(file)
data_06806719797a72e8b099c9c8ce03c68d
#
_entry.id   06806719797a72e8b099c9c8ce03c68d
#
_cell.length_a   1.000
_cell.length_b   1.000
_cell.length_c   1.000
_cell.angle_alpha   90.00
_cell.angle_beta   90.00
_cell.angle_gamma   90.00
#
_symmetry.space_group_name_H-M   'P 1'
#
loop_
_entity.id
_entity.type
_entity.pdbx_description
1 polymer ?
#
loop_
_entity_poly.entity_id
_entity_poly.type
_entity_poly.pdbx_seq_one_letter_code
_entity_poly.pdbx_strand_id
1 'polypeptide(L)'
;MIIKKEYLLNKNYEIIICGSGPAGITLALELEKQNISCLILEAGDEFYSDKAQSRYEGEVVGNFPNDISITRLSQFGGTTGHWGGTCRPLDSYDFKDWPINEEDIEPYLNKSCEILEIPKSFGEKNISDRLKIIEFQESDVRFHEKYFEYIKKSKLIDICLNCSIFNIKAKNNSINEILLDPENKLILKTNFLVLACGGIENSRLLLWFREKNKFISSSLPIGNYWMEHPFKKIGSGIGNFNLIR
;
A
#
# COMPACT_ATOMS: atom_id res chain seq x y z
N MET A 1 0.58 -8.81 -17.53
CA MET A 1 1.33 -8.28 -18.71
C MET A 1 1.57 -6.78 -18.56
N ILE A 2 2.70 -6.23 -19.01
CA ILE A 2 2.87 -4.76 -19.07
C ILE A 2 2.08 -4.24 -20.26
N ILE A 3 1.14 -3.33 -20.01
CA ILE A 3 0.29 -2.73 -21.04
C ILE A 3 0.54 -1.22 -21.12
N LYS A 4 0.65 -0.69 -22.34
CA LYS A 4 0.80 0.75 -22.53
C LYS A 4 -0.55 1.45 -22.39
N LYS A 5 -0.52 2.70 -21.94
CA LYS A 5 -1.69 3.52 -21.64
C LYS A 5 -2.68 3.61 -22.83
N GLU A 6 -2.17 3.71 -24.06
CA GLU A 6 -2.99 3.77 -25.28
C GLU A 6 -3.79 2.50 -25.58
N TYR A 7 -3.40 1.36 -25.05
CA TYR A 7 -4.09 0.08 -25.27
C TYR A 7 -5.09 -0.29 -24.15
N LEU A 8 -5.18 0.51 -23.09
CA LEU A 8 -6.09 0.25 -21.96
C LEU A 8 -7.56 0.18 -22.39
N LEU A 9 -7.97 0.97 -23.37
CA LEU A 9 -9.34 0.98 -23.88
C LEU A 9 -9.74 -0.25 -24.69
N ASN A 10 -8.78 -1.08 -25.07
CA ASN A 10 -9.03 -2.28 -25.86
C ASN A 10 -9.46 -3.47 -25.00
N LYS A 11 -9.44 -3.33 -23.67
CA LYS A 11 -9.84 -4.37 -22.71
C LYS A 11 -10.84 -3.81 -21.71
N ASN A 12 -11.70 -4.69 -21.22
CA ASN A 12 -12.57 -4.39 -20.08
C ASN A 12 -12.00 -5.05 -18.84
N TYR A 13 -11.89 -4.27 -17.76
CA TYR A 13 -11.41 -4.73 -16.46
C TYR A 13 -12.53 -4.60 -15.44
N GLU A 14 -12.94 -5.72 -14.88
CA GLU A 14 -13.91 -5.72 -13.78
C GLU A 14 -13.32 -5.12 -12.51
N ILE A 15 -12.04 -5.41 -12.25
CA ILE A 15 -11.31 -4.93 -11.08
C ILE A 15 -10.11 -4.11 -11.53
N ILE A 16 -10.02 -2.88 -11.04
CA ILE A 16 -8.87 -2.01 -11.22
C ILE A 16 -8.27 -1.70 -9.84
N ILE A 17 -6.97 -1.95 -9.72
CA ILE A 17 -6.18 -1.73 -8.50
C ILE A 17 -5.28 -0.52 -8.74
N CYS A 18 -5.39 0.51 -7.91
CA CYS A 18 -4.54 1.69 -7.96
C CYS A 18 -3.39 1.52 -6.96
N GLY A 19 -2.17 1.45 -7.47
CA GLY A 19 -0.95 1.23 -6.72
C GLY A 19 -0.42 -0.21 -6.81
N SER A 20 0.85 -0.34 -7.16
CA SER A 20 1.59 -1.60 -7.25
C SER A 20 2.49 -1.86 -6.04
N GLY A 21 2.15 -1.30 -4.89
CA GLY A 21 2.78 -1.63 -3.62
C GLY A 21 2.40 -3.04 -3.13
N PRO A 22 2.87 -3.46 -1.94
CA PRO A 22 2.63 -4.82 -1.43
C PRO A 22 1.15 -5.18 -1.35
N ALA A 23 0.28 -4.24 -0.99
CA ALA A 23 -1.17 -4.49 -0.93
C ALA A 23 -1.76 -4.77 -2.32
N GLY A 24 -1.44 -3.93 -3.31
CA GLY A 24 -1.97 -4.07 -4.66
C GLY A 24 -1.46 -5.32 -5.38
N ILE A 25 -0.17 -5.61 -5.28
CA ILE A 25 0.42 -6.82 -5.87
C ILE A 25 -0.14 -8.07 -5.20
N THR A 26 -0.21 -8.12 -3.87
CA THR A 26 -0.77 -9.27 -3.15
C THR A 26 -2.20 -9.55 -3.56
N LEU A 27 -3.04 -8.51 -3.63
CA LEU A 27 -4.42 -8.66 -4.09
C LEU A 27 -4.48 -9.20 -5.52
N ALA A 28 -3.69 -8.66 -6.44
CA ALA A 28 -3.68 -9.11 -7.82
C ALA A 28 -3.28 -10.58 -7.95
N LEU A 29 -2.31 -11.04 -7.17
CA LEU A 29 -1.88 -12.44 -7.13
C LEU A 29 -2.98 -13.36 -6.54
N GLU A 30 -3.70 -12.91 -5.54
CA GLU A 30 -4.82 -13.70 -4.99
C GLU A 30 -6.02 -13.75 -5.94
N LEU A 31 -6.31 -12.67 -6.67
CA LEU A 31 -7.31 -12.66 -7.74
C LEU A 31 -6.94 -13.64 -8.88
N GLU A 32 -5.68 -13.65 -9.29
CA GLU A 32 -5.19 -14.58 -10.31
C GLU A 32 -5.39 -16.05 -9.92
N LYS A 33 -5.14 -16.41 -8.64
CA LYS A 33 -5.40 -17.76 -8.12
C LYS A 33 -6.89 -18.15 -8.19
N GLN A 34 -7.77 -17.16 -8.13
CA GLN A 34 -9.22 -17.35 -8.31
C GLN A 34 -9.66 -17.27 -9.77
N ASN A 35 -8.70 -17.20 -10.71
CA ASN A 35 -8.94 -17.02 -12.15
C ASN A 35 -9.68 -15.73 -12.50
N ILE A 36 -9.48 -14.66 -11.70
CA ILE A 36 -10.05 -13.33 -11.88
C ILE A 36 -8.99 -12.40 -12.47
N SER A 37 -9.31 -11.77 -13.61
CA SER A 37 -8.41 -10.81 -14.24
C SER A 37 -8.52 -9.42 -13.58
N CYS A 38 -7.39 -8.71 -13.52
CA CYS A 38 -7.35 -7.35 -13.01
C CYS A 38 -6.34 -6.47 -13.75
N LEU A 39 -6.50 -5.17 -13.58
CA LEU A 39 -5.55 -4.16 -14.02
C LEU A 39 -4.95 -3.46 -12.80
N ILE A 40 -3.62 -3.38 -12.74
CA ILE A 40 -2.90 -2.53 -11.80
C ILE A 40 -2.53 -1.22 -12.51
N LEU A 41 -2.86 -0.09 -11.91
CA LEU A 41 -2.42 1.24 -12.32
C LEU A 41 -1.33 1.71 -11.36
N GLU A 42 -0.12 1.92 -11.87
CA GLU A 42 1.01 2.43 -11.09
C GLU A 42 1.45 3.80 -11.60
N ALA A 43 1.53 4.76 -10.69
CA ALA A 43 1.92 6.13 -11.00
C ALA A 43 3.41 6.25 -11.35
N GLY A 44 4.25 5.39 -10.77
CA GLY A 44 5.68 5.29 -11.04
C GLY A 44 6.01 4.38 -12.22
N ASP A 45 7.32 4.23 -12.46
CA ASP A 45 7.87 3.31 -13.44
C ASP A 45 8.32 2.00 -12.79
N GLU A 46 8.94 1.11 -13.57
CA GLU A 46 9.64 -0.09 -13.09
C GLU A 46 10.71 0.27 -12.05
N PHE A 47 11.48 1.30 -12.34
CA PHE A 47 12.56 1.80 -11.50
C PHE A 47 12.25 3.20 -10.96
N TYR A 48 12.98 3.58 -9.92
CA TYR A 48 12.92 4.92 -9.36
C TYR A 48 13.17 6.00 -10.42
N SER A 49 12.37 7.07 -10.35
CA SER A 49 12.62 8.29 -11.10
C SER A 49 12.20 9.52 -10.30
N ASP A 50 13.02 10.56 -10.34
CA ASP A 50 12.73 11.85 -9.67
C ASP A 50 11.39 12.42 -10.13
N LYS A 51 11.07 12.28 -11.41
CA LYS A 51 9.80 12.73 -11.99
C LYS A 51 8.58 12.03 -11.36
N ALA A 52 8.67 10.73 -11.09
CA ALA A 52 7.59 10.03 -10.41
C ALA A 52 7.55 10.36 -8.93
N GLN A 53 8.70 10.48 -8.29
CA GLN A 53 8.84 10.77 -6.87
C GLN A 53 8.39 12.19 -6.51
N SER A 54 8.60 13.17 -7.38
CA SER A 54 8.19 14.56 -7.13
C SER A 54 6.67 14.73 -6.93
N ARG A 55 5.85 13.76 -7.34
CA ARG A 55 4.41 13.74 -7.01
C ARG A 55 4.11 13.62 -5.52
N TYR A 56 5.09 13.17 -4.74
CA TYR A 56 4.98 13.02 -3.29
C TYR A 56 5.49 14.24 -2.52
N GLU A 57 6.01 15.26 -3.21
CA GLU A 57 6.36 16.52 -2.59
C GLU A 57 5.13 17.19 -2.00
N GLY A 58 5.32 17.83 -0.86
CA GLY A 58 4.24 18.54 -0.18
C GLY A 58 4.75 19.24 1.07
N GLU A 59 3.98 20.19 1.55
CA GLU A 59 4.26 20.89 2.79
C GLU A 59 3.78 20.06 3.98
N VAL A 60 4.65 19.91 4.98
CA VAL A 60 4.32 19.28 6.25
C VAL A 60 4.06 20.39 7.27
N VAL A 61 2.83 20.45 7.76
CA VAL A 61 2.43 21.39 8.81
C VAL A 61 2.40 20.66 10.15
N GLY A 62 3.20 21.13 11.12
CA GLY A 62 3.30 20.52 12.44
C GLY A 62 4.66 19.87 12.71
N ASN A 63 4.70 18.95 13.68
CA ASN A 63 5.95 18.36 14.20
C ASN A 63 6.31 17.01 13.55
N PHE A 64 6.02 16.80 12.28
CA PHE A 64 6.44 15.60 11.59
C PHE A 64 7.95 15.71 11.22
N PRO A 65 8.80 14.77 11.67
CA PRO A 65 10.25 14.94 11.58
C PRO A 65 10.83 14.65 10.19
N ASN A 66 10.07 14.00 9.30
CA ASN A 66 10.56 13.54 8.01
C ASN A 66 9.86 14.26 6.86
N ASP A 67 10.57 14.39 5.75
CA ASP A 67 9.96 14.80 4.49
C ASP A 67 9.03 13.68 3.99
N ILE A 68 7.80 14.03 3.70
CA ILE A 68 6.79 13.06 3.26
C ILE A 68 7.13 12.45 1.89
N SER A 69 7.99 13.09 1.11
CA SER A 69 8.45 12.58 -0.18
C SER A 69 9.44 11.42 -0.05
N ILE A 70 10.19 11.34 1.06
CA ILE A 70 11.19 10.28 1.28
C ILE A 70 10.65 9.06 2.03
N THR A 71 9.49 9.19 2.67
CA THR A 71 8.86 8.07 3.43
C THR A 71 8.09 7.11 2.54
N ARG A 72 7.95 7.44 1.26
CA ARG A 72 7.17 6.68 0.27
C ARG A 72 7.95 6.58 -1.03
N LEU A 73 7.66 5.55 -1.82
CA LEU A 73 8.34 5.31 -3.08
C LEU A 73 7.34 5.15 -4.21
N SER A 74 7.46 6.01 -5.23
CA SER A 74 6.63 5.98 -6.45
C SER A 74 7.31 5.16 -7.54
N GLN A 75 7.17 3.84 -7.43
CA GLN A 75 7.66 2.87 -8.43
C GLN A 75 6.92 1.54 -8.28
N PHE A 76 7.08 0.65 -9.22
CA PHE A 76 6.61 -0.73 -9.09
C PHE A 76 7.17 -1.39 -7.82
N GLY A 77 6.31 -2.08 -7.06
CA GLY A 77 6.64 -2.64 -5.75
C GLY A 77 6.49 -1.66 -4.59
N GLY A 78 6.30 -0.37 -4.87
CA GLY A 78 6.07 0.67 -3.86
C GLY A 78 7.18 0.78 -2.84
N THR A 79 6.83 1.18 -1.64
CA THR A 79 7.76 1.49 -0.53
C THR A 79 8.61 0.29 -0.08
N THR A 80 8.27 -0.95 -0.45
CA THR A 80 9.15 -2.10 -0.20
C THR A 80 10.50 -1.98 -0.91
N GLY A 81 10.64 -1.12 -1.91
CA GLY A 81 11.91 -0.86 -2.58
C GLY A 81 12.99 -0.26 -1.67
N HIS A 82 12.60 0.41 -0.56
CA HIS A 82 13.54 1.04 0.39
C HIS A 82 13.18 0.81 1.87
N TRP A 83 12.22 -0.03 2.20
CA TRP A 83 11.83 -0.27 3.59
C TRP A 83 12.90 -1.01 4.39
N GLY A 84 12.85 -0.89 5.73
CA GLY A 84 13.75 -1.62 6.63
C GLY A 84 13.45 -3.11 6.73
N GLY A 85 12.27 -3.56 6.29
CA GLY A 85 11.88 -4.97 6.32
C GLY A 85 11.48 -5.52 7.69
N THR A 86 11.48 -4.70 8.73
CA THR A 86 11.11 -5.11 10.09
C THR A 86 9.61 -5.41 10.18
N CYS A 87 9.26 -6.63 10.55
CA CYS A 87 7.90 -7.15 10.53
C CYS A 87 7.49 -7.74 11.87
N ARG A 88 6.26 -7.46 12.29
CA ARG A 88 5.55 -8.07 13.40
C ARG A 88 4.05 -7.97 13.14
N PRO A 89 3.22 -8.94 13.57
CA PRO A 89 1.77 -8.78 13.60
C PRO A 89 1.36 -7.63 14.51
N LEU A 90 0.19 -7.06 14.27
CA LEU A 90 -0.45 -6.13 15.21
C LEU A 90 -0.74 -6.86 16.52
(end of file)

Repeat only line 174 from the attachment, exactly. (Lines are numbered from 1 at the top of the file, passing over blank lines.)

C TYR A 48 13.17 6.00 -10.42